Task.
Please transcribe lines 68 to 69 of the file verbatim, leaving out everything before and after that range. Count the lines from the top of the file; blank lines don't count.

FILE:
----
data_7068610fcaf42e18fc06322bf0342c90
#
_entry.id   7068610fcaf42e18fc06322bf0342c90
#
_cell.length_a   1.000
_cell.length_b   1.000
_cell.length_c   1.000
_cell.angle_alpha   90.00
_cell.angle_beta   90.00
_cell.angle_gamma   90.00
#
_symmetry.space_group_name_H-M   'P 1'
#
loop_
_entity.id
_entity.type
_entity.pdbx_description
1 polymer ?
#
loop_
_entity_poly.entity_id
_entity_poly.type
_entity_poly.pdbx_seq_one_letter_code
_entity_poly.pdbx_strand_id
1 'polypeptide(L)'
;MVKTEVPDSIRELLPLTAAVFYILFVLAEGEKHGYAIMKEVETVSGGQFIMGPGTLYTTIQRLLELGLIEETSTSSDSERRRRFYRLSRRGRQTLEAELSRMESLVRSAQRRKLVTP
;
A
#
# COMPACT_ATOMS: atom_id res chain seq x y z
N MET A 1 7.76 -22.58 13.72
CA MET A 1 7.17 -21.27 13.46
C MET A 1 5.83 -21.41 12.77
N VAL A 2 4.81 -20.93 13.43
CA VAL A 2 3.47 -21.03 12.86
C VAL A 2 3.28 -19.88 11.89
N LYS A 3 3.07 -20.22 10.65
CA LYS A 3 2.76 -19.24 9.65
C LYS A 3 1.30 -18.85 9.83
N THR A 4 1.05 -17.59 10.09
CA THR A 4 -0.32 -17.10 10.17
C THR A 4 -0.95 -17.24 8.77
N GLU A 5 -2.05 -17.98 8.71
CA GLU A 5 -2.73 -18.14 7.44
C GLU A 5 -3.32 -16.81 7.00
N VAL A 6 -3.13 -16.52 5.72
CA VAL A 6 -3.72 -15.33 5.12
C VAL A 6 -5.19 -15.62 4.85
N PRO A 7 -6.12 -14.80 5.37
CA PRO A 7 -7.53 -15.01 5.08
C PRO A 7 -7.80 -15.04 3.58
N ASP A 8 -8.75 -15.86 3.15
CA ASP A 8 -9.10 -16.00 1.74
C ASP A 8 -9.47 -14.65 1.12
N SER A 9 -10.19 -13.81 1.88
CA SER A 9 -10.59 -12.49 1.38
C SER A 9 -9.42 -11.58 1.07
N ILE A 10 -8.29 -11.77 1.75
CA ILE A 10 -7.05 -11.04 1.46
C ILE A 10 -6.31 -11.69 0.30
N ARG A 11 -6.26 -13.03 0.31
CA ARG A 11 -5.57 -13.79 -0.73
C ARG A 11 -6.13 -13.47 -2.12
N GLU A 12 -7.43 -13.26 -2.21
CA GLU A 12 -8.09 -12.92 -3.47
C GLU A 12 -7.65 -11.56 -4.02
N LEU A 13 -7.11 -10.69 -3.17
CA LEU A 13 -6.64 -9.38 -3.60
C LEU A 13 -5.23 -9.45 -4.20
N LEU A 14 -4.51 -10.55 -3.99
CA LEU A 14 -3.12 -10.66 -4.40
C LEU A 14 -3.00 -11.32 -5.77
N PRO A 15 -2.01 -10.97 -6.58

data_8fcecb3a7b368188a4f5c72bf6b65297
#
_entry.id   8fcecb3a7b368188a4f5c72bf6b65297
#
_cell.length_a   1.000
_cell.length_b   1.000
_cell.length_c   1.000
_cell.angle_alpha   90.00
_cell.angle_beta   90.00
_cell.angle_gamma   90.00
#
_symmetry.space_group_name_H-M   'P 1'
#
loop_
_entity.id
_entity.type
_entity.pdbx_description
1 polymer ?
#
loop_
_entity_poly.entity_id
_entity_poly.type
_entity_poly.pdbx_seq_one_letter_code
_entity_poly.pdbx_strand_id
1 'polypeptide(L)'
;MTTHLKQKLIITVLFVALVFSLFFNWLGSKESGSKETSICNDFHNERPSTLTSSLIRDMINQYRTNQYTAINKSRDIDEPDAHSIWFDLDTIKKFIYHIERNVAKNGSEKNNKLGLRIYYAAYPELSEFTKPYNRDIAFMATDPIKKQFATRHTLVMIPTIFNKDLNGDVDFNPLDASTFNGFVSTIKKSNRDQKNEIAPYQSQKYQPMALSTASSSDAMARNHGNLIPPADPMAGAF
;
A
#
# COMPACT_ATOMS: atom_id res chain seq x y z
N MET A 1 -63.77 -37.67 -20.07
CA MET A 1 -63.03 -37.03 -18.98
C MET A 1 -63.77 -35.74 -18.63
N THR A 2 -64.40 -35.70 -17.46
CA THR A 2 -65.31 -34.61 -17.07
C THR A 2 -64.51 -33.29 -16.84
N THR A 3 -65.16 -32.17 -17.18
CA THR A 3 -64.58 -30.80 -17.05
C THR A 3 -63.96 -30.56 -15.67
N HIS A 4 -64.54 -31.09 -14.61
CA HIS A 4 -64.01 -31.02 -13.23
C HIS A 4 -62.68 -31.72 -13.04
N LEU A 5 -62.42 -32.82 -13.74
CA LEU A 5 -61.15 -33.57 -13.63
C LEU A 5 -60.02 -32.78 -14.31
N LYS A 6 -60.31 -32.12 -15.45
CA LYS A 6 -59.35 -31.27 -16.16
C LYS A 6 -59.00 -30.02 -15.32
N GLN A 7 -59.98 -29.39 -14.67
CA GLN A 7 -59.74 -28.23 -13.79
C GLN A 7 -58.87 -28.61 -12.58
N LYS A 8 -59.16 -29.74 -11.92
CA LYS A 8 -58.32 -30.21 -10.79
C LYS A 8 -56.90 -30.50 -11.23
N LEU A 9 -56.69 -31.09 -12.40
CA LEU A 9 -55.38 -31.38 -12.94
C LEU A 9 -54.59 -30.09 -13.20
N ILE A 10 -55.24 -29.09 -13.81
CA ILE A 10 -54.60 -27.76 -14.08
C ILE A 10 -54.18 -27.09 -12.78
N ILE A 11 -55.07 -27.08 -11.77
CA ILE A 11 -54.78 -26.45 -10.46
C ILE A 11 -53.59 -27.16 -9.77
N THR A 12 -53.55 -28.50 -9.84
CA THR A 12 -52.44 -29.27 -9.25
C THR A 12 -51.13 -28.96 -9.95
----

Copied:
CA LEU A 13 -6.64 -9.38 -3.60
C LEU A 13 -5.23 -9.45 -4.20